Posts tagged Resources
The Rainbow Fish: 5 activities for exploring the story with EYFS & KS1

Last week we announced our World Book Day 2020 selection for both our Bringing Books to Life dance workshops and our Story Explorer drama workshops. This is the first in a series of blogs taking a look at our selected books, what makes them so wonderful, and what activities you can do to explore the book in your classroom. First up we have The Rainbow Fish by Marcus Pfister

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A Guide to Teaching Shakespeare Part 1 - Tell a Story

Our advice when it comes to teaching Shakespeare in primary schools is to tell a story, break it down and get physical with it to bring the drama to life. In this blog series, we break down each of these points in turn to provide ideas and suggestions for how you can deliver them in our own classroom. To get us started, Part 1 focuses on telling the story.

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A Guide to Teaching Drama Part 4 - Your First Session

How do I teach a five year old to get inside the head of a character?
How do I get a class of children to think about their physicality and use that to present a different emotion/mood/age
How can I encourage them to speak clearly?

Full disclosure: There is no one, immediate answer to any of these questions. Instead, there are different components of drama which can be combined, structured and explored accordingly, session-by-session, to aid your students in creating the answers themselves. Plus, it’s super fun!

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A Guide to Teaching Drama Part 3 - Easing Yourself In

Ease yourself into drama teaching by making it a regular part of your usual classroom activity first - and not an individual session at all.

Find or create appropriate opportunities in your day where you can spend approximately 20 minutes utilising drama activities in the classroom. This introduces a new concept to a class, gauges their likes and dislikes, and steadily builds your own confidence in delivery.

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A Guide to Teaching Drama Part 1 - Why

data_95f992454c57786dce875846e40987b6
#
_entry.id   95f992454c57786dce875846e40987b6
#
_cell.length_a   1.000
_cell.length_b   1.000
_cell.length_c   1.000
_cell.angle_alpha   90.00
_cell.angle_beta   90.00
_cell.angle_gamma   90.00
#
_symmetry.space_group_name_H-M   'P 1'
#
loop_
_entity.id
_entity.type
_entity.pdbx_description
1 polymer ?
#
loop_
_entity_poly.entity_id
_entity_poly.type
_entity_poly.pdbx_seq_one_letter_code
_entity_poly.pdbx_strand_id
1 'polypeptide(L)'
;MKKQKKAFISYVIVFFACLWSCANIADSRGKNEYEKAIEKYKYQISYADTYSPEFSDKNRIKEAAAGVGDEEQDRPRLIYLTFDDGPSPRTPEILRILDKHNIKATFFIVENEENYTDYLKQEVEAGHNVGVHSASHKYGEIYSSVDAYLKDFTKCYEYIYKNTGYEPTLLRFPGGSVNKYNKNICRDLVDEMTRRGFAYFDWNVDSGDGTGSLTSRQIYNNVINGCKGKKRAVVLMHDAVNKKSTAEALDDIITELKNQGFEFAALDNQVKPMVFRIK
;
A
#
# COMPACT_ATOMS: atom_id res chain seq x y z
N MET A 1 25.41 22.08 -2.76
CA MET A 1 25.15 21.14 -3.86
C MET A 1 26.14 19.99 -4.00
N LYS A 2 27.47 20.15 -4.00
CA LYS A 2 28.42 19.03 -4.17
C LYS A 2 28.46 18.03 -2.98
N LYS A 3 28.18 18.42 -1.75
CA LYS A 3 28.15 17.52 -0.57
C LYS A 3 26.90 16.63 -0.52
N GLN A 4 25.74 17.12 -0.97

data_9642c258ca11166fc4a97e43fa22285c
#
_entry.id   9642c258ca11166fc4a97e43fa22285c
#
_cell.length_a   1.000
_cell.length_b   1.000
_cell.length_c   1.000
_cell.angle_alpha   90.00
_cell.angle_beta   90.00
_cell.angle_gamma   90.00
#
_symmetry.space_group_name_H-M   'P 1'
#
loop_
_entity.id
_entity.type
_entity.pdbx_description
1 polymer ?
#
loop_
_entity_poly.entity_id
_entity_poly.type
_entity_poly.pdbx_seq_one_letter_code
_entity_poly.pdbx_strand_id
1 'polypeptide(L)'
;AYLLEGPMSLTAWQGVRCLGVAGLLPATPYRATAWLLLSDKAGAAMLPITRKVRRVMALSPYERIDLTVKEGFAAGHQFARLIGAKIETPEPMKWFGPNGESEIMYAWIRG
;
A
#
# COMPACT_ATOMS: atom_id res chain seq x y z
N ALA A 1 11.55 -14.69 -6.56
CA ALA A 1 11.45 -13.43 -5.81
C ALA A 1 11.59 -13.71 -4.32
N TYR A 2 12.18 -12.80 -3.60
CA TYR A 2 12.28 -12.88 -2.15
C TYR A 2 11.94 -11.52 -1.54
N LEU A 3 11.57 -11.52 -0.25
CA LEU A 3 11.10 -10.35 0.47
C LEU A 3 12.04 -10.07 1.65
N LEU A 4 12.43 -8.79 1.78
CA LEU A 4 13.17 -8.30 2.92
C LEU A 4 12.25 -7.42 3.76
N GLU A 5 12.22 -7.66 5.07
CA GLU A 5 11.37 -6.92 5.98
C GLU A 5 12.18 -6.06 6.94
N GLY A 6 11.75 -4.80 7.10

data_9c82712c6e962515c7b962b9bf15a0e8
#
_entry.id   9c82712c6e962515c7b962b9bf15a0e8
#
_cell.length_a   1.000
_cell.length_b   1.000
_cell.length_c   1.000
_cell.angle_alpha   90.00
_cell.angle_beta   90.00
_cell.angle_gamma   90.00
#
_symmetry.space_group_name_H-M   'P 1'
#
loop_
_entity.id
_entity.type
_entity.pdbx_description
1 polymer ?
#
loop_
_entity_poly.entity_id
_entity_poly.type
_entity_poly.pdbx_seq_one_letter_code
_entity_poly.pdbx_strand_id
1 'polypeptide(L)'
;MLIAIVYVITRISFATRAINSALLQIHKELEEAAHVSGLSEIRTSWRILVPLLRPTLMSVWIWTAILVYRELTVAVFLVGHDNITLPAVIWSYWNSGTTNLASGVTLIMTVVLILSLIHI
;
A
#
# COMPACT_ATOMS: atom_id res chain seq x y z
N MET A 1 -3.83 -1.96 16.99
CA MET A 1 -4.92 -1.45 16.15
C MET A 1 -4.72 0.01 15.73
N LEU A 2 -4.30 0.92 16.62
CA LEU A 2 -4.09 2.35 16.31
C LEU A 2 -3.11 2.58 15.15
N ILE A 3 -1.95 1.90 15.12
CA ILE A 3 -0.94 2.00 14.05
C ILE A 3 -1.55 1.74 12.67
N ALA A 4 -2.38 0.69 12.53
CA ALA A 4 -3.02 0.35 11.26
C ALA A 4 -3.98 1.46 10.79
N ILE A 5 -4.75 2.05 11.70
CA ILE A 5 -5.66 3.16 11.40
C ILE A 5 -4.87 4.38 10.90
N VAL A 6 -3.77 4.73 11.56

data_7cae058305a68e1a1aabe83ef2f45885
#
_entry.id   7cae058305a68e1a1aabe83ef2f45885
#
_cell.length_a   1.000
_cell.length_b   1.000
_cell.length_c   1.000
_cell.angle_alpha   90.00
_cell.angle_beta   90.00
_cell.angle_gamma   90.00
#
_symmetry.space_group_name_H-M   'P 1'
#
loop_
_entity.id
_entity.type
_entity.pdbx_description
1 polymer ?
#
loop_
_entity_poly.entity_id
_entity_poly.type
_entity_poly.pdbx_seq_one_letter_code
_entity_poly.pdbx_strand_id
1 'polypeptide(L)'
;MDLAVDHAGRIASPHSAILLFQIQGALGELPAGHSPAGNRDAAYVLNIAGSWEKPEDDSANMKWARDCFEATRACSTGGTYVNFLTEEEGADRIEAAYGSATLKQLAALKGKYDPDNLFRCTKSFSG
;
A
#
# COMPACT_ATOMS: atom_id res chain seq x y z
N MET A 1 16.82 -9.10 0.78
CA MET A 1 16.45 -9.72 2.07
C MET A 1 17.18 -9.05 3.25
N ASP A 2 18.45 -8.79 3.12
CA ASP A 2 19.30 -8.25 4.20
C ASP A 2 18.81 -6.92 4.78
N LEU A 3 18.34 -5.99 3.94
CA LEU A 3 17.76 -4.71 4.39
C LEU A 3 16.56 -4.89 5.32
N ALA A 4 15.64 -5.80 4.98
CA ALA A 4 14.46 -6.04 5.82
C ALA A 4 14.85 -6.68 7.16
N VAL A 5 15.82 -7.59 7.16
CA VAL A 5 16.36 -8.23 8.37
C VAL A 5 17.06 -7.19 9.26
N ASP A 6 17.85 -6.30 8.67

All the world’s a stage… including your classroom! Do you know your up stage from your down stage? Your Shakespeare from your Stanivlaski? No matter where your drama knowledge is at, this blog series will guide you on your way to delivering your best drama sessions! In Part 1 we discuss why teach drama, plus there’s a handy resource pack of drama games for you to download!

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A Guide to Teaching Dance Part 5 - Running a Session

Welcome to Part 5 of the West End in Schools Guide to Teaching Dance. So far we’ve covered why we should teach dance at all, the 5 simple steps for how to teach dance, the process for creating choreography with your students, and lastly the choreographic devices that will help you and your students create. This final piece is all about tips for actually delivering a session.

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A Guide to Teaching Dance Part 4 - Choreographic Devices

After going through the process of creating dance in Part 3 it’s time to talk about choreographic devices. Choreographic devices are the tools we use to manipulate movement in order to enhance, exaggerate and embody actions. They’re a great way to give a class or a group of children ownership over their dance. Here we have 11 devices, some which are more suitable for EYFS and KS1, and some for KS2.

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First World War Centenary: how can we teach it in primary schools?

This year is the centenary of the end of the First World War and 100 years since the Armistice was signed on 11th November 2018. To mark the occasion we created Poetry and Poppies, an interactive workshop that combines poetry, drama, and history for the whole primary school. We spoke to Abi, the creator of the workshop, to find out exactly how the workshop came about and what its challenges were.

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